It is understandable that Chew would not have lodged a police report or brought this to the attention of the ministry prior to this, but now that this is out in the open, doesn’t the minister have an obligation to investigate the case more thoroughly?
This is a question of public integrity. If Mahdzir is uninterested in the case, shouldn’t this also raise some response from Minister in the Prime Minister’s Department, Paul Low who is in charge of “integrity”?
Therefore, we are keen to know how this third account was used or perhaps abused. Who was behind it? Were ministry officials not aware of this third account when it first cropped up or was there a cover up?
Is this a phantom account? How much money has gone through this third account? Who authorised the setting up of the account? Did someone at the ministry, state education or the local district office authorise this account be opened?
I would also like to know from the good minister if he had sent anyone for a watching brief during the trial since this involves a government school? If not, I want to know why not?
The defendant in this case, Lim Jenn Shiah claimed that he discovered there were financial irregularities in the school’s two accounts. His press conference was held at the Selangor Education Department building back then, which logically to me, clearly means that he would have already lodged an official report with the department before speaking to the press.
If irregularities were reported to the department, why did no one in the state education department lodge a police report? Did Lim also lodge a police report? What is the outcome of the investigation? Did this third account involve abuse of power by any authority? If yes, why has the Malaysian Anti-Corruption Commission done nothing about this case?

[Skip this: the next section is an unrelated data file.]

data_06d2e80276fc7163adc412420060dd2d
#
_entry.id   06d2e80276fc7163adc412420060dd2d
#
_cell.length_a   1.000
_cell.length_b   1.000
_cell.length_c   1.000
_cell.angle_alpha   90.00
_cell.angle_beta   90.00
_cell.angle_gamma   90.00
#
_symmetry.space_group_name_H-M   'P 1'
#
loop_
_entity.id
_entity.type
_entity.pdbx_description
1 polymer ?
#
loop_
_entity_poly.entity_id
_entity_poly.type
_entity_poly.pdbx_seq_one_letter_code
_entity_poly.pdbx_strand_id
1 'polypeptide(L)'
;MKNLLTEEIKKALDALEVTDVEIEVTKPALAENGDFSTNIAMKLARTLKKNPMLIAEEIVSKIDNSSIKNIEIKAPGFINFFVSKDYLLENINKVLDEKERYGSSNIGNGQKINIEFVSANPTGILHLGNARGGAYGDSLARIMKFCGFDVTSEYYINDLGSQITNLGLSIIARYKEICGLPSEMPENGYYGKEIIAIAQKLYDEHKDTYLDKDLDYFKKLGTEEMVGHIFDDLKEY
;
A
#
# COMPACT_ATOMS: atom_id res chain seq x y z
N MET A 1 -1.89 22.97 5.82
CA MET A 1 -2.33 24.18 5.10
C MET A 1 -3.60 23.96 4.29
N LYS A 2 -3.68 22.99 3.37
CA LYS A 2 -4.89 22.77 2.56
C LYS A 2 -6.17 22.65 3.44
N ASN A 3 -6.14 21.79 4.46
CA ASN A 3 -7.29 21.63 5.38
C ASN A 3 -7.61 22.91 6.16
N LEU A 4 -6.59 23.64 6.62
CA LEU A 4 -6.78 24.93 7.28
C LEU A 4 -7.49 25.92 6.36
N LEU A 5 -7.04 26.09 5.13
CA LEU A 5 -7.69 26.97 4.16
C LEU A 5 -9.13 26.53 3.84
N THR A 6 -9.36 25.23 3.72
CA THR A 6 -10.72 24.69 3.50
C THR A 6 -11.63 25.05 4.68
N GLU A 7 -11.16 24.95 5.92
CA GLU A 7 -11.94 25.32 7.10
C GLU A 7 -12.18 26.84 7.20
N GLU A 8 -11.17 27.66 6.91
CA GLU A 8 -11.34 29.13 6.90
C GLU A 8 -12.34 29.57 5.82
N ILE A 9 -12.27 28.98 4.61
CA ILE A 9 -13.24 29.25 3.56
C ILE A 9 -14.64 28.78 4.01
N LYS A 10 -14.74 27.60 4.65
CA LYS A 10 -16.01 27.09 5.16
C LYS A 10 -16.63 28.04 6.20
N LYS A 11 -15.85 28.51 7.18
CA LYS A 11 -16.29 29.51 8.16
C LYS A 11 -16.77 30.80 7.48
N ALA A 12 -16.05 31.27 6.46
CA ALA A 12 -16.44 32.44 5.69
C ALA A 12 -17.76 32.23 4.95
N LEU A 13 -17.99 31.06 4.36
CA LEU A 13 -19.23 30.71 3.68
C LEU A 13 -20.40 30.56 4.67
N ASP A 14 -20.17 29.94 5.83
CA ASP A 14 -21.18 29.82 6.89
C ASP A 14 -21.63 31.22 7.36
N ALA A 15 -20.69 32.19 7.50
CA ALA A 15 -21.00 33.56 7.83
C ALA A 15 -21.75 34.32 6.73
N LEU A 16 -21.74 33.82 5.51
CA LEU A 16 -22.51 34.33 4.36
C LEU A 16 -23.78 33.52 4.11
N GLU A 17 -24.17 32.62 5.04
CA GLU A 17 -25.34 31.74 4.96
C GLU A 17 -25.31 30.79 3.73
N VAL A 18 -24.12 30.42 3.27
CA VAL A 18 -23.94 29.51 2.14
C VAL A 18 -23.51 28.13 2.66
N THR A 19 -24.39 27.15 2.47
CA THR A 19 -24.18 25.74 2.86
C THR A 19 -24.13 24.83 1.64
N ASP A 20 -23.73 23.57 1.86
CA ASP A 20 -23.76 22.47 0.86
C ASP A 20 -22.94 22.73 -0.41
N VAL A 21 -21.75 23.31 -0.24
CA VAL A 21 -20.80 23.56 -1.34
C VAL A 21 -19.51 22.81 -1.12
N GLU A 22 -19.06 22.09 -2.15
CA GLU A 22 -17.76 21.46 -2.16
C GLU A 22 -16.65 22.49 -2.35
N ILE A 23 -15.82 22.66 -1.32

Were there financial irregularities? The fact that there was a third account, why the dead silence for so long? As a minister, should Mahdzir not take a special interest in the case and order an immediate investigation, or would he rather blame the news portal for reporting the facts of the case?
Now that the current principal Chew is aware of the third account, should he not be lodging a police report or can he conveniently brush it aside saying that he now has to seek the advice from the ministry?
And, if no police report is lodged, or any thorough investigation is launched by the authorities, would the minister himself absorb all the blame now for allowing some form of irregularities from taking place in our public schools?
These are the questions I hope Mahdzir as Education Minister will place more focus on and ensure that things are done right. He will also have to address the Parent-Teacher Associations (PIBG) in schools rather than to read any more of his political manoeuvres when ostracised.
The views expressed here are those of the author/contributor and do not necessarily represent the views of Malaysiakini.